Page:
viewed with skeptical or even dis approving eyes.2 As a pro-
fessor teaching environmental law at a business school, I
can say from rsthand experience that many do not con-
sider me to be part of the “environmental law” community
simply because of where I teach.
e Anthropocene—a nd, more specically, climate
change—oer existential challenges to the survival of
humanity and life on this planet.3 Many instinctively turn
to environmental law to solve these challenges. Unfortu-
nately, I do not think the challenges we face will be solved
by items on the environmental law shelf. No, I believe we
need to start fresh, create a new genre, and leave environ-
mental law rmly in the past.
To explain why, let’s start with what the environ-
mental law shelf currently contains. Most denitions of
“environmental law” describe statutes and regulations
that govern how people interact with the natural environ-
ment—the “natural environment” in this context being
nonhuman species, plants, and natural resources.4 Envi-
ronmental law is also generally understood to include
pollution control and management of public lands and
natural resources. e laws most would identify as the
canon of the environmental law genre (e.g., the Endan-
gered Species Act (ESA), the Clean Air Act (CAA), and
the Clean Water Act (CWA))5 focus on this relatively
straightforwa rd human-environment formula. ese laws
generally arose out of a perceived environmental crisis, a
desire to protect the environment from human harm, and
1. Ashley Strickland, A Brief History of Young Adult Literature, CNN, Apr. 15,
2015, https://www.cnn.com/2013/10/15/living/young-adult-ction-evolu-
2. Brian Tamanaha, Why the Interdisciplinary Movement in Legal Academia
Might Be a Bad Idea (for Most Law Schools), B, Jan. 16, 2008,
3. Robert Macfarlane, Generation Anthropocene: How Humans Have Altered
the Planet for Ever, G, Apr. 1, 2016, https://www.theguardian.
Will Steen et al., Trajectories of the Earth System in the Anthropocene,
115 PNAS 8252 (2018), available at http://www.pnas.org/content/ear-
4. See, e.g., Wikipedia, Environmental Law, https://en.wikipedia.org/wiki/En-
vironmental_law (last edited Nov. 27, 2018).
5. 16 U.S.C. §§1531-1544, ELR S. ESA §§2-18; 42 U.S.C. §§7401-
7671q, ELR S. CAA §§101-618; 33 U.S.C. §§1251-1387, ELR S.
FWPCA §§101-607.
a need to ensure environmental resources were available
for human consumpt ion.
Over time, the popular understa nding of environmental
law, including this human-environment formula, created
certain expectations for and limitations on the genre:
1. Environmental law addresses interactions between
humans and the natural environment, and ways to
limit human actions in order to protect the environ-
ment. Conversely, environmental law does not focus
on human-to -human interactions or econom ic
transactions. Matters having to do with corporate
law, tax, and business are generally not included.
It is only recently that energy law—including fossil
fuel extraction and electric utility regulation—has
been considered alongside or even linked to envi-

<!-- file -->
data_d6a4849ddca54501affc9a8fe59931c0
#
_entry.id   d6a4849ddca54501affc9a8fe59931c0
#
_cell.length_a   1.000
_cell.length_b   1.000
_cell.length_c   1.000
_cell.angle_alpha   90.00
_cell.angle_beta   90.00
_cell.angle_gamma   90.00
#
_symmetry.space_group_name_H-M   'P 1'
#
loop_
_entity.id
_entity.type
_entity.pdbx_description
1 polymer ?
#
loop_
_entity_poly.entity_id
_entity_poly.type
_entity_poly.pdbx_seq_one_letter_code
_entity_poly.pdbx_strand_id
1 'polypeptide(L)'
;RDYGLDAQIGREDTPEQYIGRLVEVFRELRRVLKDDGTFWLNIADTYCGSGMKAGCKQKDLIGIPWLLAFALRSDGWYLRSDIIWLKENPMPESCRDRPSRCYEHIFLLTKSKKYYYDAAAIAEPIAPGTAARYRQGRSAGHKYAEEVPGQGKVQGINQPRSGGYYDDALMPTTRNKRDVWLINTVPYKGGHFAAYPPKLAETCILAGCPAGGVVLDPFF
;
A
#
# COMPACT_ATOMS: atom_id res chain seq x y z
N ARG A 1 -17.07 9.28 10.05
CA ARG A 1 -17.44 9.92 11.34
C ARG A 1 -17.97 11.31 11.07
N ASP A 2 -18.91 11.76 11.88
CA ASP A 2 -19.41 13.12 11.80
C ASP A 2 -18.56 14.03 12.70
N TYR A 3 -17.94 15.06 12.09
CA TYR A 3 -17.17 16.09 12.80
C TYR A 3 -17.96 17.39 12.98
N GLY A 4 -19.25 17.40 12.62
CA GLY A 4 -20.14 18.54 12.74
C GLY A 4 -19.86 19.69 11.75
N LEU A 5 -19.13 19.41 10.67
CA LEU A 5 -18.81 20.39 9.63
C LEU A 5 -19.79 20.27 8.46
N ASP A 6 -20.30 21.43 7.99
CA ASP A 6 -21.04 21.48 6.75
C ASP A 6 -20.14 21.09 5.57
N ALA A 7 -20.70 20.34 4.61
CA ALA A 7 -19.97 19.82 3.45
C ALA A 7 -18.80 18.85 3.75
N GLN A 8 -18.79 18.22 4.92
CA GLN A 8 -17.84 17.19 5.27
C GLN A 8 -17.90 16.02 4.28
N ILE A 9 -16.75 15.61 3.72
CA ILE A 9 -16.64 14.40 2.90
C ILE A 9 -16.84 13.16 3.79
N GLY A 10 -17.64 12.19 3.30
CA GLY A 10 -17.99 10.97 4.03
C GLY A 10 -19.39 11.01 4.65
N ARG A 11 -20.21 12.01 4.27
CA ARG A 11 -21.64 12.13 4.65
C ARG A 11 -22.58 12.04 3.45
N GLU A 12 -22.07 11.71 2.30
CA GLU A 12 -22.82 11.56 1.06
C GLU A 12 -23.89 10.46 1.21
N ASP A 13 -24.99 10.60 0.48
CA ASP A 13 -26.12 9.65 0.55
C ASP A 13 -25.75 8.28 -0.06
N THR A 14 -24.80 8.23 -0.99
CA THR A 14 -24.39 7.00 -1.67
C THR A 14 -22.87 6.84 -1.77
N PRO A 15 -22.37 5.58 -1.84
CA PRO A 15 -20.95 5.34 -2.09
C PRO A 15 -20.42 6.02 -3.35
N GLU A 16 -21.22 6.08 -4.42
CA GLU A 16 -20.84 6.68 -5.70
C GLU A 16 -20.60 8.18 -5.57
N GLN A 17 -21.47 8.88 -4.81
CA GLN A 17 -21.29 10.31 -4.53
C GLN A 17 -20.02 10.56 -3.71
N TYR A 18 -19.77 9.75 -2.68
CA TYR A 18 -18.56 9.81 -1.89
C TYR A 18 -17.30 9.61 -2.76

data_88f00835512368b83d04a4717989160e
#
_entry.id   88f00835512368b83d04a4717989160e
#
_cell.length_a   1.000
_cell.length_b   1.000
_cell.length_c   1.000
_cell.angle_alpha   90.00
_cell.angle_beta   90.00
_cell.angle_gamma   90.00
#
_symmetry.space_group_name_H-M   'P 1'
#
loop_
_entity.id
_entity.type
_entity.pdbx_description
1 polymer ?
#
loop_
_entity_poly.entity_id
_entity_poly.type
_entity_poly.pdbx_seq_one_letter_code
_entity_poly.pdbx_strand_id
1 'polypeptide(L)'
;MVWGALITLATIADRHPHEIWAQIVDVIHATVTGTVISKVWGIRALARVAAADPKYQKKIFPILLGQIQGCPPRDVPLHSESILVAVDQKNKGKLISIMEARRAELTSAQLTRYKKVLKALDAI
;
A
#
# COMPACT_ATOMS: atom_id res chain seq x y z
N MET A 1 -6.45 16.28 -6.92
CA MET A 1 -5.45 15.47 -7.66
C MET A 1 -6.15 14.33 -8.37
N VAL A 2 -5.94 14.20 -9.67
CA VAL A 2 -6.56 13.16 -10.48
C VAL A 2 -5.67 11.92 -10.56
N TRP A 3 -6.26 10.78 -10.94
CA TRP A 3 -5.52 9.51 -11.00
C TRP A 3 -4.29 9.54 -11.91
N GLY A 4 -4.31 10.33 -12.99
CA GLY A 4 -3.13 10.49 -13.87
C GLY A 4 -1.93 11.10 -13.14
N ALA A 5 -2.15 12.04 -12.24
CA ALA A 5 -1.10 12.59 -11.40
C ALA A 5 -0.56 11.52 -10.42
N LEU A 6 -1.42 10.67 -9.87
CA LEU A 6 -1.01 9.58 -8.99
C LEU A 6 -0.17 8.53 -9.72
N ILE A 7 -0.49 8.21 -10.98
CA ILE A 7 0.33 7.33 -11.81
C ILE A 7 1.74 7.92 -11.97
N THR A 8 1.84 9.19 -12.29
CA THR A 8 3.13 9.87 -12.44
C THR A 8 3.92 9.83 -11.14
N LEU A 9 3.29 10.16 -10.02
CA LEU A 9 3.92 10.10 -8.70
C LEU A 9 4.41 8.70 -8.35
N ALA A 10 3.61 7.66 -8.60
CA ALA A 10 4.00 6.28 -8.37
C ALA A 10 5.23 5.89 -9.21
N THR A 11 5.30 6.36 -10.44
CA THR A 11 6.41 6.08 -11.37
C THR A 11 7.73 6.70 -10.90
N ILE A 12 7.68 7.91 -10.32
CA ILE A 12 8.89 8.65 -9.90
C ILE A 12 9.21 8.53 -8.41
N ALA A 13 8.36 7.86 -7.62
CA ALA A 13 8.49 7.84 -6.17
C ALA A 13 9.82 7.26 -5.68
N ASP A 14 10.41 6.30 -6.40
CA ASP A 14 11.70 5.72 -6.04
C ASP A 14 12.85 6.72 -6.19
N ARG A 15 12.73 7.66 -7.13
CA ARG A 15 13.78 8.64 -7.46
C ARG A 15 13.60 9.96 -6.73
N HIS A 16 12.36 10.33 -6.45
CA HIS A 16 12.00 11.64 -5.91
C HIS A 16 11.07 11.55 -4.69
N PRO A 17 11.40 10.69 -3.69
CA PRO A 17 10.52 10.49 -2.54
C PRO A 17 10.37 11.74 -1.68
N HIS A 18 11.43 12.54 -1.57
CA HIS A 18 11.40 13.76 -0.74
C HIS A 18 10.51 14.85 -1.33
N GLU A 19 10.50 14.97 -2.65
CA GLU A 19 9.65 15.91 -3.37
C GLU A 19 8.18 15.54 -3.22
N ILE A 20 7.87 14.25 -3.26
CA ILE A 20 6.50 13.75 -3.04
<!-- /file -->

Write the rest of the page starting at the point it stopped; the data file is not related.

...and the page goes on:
ron menta l law. 6
2. Environmental laws address narrow targets with nar-
row solutions. For example, the ESA creates a mech-
anism for protecting individual species. It was not
intended to create a mechanism for considering big-
ger questions (i.e., how do we protect biodiversity?).7
3. Environmental law is fur thered by liberal white activ-
ists. Environmental law is not relevant to conserva-
tives, people of color, or people living in urban settings
who do not like the woods.8
Point number three is perhaps the most dangerous
aspect of the environmental law shelf. In a time of viru-
lent political division, environmental law, like anything
associated with climate cha nge, is associated with one per-
spective and one political part y.9 Sadly, it is also associated
with one race and one socioeconomic status, and negatively
associated with strident activism.10 Overall, the perc entage
6. Amy J. Wildermuth, e Next Step: e Integration of Energy Law and Envi-
ronmental Law, 31 U E. L. R. 369, 380-83 (2011).
7. Sarah Gold, e Endangered Species Act Won’t Save Animals. It’s Not Designed
To. , S, May 13, 2017, http://www.slate.com/articles/health_and_sci-
the_animals.html; Daniel J. Rohlf, Six Biological Reasons Why the Endan-
gered Species Act Doesn’t Work—And What to Do About It, 5 C
B 273, 275 (1991).
8. Jedediah Purdy, Environmentalism’s Racist History, N Y, Aug. 13, 2015,
9. Monica Anderson, For Earth Day, Here’s How Americans View Environmental
Issues, P R. C, Apr. 20, 2017, http://www.pewresearch.org/fact-
10. Nicole Smith Dahmen, e Overwhelming Whiteness of U.S. Environmentalism
Is Hobbling the Fight Against Climate Change, Q, Jan. 4, 2017, https://
movement-is-hobbling-the-ght-against-climate-change/; Nadia Y. Bashir
et al., e Ironic Impact of Activists: Negative Stereotypes Reduce Social Change
Inuence, 43 E. J. S. P. 614, 624-25 (2013).
Copyright © 2019 Environmental Law Institute®, Washington, DC. Reprinted with permission from ELR®, http://www.eli.org, 1-800-433-5120.